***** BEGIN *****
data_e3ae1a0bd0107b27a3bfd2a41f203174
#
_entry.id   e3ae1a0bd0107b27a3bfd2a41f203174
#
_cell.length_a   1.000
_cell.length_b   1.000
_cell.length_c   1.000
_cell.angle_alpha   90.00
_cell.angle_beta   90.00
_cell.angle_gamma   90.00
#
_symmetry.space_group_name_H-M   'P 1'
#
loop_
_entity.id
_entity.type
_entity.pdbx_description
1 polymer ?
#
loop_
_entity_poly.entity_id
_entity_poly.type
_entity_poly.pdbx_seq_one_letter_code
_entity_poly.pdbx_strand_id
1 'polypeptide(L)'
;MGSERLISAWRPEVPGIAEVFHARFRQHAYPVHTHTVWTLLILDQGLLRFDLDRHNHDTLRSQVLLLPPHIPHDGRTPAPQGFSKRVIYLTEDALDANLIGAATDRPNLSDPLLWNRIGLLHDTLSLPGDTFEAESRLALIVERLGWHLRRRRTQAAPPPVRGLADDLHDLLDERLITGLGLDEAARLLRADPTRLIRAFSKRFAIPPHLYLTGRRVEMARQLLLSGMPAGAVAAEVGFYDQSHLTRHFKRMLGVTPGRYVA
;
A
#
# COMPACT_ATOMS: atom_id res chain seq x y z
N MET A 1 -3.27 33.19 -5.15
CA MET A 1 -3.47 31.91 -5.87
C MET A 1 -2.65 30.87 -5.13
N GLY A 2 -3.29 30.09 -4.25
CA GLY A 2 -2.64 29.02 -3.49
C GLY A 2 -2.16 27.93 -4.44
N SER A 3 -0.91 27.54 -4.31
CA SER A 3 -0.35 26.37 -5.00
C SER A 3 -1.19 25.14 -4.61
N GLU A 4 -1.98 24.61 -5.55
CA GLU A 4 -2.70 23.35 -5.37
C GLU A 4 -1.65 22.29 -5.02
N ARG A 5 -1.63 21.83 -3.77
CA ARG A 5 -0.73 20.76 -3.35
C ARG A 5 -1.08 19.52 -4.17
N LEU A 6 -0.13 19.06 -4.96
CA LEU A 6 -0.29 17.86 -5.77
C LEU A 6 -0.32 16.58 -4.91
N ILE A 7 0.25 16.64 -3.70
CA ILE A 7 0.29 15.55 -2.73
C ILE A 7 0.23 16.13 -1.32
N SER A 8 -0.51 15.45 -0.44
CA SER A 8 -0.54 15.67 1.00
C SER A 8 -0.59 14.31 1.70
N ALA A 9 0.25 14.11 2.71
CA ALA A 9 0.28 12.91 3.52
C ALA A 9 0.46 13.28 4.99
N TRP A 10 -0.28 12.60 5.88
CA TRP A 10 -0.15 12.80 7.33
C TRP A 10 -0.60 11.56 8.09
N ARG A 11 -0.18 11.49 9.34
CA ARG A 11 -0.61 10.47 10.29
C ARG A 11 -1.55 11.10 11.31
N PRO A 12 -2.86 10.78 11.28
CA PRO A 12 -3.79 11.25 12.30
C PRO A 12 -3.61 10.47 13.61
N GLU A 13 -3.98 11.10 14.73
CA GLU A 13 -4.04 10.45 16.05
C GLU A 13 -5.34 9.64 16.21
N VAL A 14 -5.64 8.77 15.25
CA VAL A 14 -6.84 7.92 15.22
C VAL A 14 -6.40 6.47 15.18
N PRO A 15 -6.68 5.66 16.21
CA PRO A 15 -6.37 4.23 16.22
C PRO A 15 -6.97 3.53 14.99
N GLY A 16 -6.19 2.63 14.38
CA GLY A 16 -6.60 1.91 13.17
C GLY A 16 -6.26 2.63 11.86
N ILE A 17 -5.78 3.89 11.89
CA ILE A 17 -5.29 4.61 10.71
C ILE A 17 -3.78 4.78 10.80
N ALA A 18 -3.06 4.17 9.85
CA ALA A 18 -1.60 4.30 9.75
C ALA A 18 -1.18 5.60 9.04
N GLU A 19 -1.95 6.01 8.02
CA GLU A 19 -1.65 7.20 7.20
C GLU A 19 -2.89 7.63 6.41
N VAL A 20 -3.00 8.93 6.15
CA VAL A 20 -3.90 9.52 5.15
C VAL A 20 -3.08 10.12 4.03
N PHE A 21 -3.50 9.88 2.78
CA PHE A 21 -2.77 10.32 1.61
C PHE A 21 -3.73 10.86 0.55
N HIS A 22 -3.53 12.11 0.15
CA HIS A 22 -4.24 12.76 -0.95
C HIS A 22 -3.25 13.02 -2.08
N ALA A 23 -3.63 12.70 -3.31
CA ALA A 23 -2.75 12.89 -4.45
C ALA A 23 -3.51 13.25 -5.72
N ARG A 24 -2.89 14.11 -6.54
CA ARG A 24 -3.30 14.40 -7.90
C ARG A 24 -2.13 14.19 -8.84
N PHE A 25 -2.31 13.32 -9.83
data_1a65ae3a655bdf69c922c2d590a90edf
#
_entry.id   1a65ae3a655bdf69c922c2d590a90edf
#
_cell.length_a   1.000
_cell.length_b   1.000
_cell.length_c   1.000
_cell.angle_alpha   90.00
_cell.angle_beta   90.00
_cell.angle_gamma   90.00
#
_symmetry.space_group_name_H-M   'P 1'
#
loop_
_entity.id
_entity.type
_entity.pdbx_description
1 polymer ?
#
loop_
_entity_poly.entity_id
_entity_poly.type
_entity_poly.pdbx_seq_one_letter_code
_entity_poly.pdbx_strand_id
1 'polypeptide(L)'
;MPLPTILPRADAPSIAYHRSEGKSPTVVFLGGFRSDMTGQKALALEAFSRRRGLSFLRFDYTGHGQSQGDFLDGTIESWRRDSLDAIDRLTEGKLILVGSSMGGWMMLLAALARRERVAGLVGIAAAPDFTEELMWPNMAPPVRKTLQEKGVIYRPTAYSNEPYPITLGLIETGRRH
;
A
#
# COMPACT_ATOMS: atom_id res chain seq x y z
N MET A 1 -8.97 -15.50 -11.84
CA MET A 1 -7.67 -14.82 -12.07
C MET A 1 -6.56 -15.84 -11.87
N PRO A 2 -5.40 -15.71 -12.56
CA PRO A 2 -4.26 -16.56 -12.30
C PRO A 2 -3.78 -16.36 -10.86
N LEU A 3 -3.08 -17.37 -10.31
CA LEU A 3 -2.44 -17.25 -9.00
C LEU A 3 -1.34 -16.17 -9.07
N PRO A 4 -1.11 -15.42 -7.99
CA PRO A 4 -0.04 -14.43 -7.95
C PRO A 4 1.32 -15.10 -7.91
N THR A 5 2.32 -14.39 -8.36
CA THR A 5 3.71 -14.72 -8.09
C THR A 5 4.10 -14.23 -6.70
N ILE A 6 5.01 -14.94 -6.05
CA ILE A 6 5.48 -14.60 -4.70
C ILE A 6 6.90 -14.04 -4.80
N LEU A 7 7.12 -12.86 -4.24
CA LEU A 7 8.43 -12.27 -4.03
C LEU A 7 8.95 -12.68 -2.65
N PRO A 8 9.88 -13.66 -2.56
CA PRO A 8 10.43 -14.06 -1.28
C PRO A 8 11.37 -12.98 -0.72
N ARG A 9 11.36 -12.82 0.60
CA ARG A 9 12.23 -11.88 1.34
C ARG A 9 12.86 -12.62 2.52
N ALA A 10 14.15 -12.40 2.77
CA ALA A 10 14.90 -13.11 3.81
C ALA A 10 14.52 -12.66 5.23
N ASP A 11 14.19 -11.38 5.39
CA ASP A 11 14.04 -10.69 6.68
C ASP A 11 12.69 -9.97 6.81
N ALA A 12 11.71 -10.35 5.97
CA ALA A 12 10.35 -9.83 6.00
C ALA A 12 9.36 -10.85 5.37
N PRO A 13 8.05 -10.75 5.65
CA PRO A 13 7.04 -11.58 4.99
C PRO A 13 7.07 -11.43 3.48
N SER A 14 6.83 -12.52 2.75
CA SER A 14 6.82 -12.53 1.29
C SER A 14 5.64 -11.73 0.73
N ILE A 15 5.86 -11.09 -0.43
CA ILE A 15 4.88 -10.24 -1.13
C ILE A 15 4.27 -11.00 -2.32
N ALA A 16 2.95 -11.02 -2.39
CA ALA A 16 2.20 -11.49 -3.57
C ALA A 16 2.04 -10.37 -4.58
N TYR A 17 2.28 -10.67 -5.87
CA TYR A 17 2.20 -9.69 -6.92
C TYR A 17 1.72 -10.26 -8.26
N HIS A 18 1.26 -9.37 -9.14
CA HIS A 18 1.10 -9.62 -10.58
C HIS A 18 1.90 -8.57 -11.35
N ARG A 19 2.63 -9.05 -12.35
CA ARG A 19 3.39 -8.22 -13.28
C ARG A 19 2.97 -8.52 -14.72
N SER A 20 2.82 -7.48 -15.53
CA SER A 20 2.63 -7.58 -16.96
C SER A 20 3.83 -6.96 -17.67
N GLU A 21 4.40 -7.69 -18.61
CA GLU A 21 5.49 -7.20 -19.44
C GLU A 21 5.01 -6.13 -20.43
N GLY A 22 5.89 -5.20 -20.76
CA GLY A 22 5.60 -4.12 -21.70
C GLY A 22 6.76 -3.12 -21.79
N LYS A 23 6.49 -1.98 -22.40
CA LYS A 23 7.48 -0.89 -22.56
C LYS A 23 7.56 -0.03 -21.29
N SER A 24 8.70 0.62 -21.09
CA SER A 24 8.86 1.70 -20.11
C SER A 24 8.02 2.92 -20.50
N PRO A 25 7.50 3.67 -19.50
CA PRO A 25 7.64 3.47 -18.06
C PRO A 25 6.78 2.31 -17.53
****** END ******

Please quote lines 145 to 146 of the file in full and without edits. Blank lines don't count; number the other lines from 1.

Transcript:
C PRO A 4 1.32 -15.10 -7.91
N THR A 5 2.32 -14.39 -8.36